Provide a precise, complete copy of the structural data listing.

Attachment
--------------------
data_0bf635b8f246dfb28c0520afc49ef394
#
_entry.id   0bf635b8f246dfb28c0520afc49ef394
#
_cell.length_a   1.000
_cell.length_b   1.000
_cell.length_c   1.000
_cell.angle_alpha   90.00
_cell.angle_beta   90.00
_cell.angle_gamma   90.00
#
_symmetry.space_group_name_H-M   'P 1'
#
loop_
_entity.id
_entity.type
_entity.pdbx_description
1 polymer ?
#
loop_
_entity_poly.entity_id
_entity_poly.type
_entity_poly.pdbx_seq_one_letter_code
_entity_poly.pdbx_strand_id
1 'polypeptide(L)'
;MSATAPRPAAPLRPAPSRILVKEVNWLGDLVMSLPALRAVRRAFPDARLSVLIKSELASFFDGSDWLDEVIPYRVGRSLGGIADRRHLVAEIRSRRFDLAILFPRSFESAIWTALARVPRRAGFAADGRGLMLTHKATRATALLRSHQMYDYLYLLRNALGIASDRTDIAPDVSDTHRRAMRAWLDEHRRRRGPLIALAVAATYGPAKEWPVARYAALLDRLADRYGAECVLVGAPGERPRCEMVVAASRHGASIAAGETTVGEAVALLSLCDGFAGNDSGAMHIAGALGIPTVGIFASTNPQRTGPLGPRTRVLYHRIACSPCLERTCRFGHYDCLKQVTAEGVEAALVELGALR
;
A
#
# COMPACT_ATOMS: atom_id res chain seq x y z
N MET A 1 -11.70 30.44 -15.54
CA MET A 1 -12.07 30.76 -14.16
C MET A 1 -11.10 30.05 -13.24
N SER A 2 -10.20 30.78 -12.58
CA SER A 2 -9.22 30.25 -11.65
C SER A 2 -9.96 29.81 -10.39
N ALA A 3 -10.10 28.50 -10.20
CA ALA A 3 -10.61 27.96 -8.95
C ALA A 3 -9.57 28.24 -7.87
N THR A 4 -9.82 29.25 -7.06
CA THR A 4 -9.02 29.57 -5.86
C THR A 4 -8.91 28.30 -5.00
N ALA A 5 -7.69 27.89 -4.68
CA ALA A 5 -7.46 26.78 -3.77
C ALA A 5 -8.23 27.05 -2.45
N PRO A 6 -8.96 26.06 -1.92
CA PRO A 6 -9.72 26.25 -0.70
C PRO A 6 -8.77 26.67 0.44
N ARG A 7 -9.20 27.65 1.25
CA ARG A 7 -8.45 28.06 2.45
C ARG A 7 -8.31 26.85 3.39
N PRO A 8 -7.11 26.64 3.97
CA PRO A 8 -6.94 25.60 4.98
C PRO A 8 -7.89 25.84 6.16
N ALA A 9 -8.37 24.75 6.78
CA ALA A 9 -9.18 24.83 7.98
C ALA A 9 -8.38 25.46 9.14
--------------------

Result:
data_0bf635b8f246dfb28c0520afc49ef394
#
_entry.id   0bf635b8f246dfb28c0520afc49ef394
#
_cell.length_a   1.000
_cell.length_b   1.000
_cell.length_c   1.000
_cell.angle_alpha   90.00
_cell.angle_beta   90.00
_cell.angle_gamma   90.00
#
_symmetry.space_group_name_H-M   'P 1'
#
loop_
_entity.id
_entity.type
_entity.pdbx_description
1 polymer ?
#
loop_
_entity_poly.entity_id
_entity_poly.type
_entity_poly.pdbx_seq_one_letter_code
_entity_poly.pdbx_strand_id
1 'polypeptide(L)'
;MSATAPRPAAPLRPAPSRILVKEVNWLGDLVMSLPALRAVRRAFPDARLSVLIKSELASFFDGSDWLDEVIPYRVGRSLGGIADRRHLVAEIRSRRFDLAILFPRSFESAIWTALARVPRRAGFAADGRGLMLTHKATRATALLRSHQMYDYLYLLRNALGIASDRTDIAPDVSDTHRRAMRAWLDEHRRRRGPLIALAVAATYGPAKEWPVARYAALLDRLADRYGAECVLVGAPGERPRCEMVVAASRHGASIAAGETTVGEAVALLSLCDGFAGNDSGAMHIAGALGIPTVGIFASTNPQRTGPLGPRTRVLYHRIACSPCLERTCRFGHYDCLKQVTAEGVEAALVELGALR
;
A
#
# COMPACT_ATOMS: atom_id res chain seq x y z
N MET A 1 -11.70 30.44 -15.54
CA MET A 1 -12.07 30.76 -14.16
C MET A 1 -11.10 30.05 -13.24
N SER A 2 -10.20 30.78 -12.58
CA SER A 2 -9.22 30.25 -11.65
C SER A 2 -9.96 29.81 -10.39
N ALA A 3 -10.10 28.50 -10.20
CA ALA A 3 -10.61 27.96 -8.95
C ALA A 3 -9.57 28.24 -7.87
N THR A 4 -9.82 29.25 -7.06
CA THR A 4 -9.02 29.57 -5.86
C THR A 4 -8.91 28.30 -5.00
N ALA A 5 -7.69 27.89 -4.68
CA ALA A 5 -7.46 26.78 -3.77
C ALA A 5 -8.23 27.05 -2.45
N PRO A 6 -8.96 26.06 -1.92
CA PRO A 6 -9.72 26.25 -0.70
C PRO A 6 -8.77 26.67 0.44
N ARG A 7 -9.20 27.65 1.25
CA ARG A 7 -8.45 28.06 2.45
C ARG A 7 -8.31 26.85 3.39
N PRO A 8 -7.11 26.64 3.97
CA PRO A 8 -6.94 25.60 4.98
C PRO A 8 -7.89 25.84 6.16
N ALA A 9 -8.37 24.75 6.78
CA ALA A 9 -9.18 24.83 7.98
C ALA A 9 -8.38 25.46 9.14